The following week the couple returned to the Early Pregnancy Unit for a follow up appointment, where Tanya was seen by Dr Nicola Mitchell-Jones, an expert in HG. Dr Mitchell-Jones saw how dehydrated Tanya was, took her into a treatment room and put her on an IV drip there and then.
“I feel so fortunate that I was seen by Nicola that day. It felt that finally someone understood. I was on the drip for about 2 hours and it made a difference almost immediately. So much so that on leaving the hospital, I was able for the first time in a few days to actually take a few bites of a sandwich.”
Dr Mitchell-Jones arranged for Tanya to be given IV fluids every day for 2 weeks at the Ambulatory Unit in the hospital. With the blessing of her employer, Tanya took time off work to have her daily IV fluids treatment, then rested as much as possible at home.
“By this time I had lost so much weight I was very thin and felt very weak. At the Ambulatory Unit, they couldn’t find a vein to use to connect the drip due to my dehydration. In the end they found a vein on the inside of my ankle they could use to connect the cannula to.
“I was filled with the fear of losing another baby, but when the HG was at its worst, thoughts crept in about whether I could continue with this pregnancy if it was going to be like this for the whole nine months.
“I would feel really depressed to see other pregnant women who were blooming, finding my own pregnancy, by contrast, unenjoyable, stressful, and terribly emotional. I started to think that maybe I just not meant to have children. I felt really isolated. Stephen tried so hard to help and support me, but it was a very difficult time for him too.”
Tanya was put on the anti-sickness medication Ondansetron and her nausea and vomiting lifted within a few days, to the point where she could hold down food and liquid – but only certain foods.
“I couldn’t believe that a drug that would ease the nausea and vomiting was so readily available. It wasn’t perfect, but it was so much better. I was able to go back to work but couldn’t really concentrate on anything except the pregnancy – it occupied every waking moment.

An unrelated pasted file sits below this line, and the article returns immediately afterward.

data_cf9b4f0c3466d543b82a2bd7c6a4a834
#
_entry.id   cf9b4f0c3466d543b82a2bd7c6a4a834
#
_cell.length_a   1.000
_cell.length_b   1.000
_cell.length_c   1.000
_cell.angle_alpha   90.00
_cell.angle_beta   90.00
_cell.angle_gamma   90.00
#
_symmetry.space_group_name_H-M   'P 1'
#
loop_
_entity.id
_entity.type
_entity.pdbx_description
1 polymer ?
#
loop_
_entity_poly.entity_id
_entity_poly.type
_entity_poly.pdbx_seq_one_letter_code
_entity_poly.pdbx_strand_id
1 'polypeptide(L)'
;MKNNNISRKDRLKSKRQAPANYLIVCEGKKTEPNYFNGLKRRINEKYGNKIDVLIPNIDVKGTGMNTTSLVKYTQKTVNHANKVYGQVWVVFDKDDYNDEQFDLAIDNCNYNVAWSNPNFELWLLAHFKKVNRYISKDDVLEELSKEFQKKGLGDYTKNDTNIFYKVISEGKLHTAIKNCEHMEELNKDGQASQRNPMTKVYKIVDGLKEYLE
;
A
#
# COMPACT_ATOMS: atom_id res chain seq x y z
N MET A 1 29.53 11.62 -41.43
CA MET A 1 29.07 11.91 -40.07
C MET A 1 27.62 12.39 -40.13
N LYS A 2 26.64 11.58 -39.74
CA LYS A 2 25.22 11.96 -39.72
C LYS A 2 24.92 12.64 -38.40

“I lived off ramen and Rice Crispies for several weeks as they were the only things I could stomach! It was strange, there were some foods that still made me retch if I just thought about them – broccoli – I love broccoli, but the thought of it would make me feel sick.”
By Christmas 2016, Tanya finally started to feel normal again, so much so that she and Stephen were able to take a holiday just before Christmas. Their beautiful, longed-for daughter, Tallulah, was born on 4 May 2017.
“I only suffered HG only for a few weeks, so I honestly cannot fathom how women who have these symptoms throughout their pregnancy could cope. I could never have imagined how bad HG could be if I’d not experienced it myself.
“We are thrilled to have our daughter after the problems we had trying to get pregnant and stay pregnant. But as a result of the struggles to get pregnant, my experience of being pregnant – particularly the HG, combined with us not really wanting to face the sleepless nights again now, we have decided we probably won’t have any more children. Now that Tallulah is here, we're happy just focusing on her.”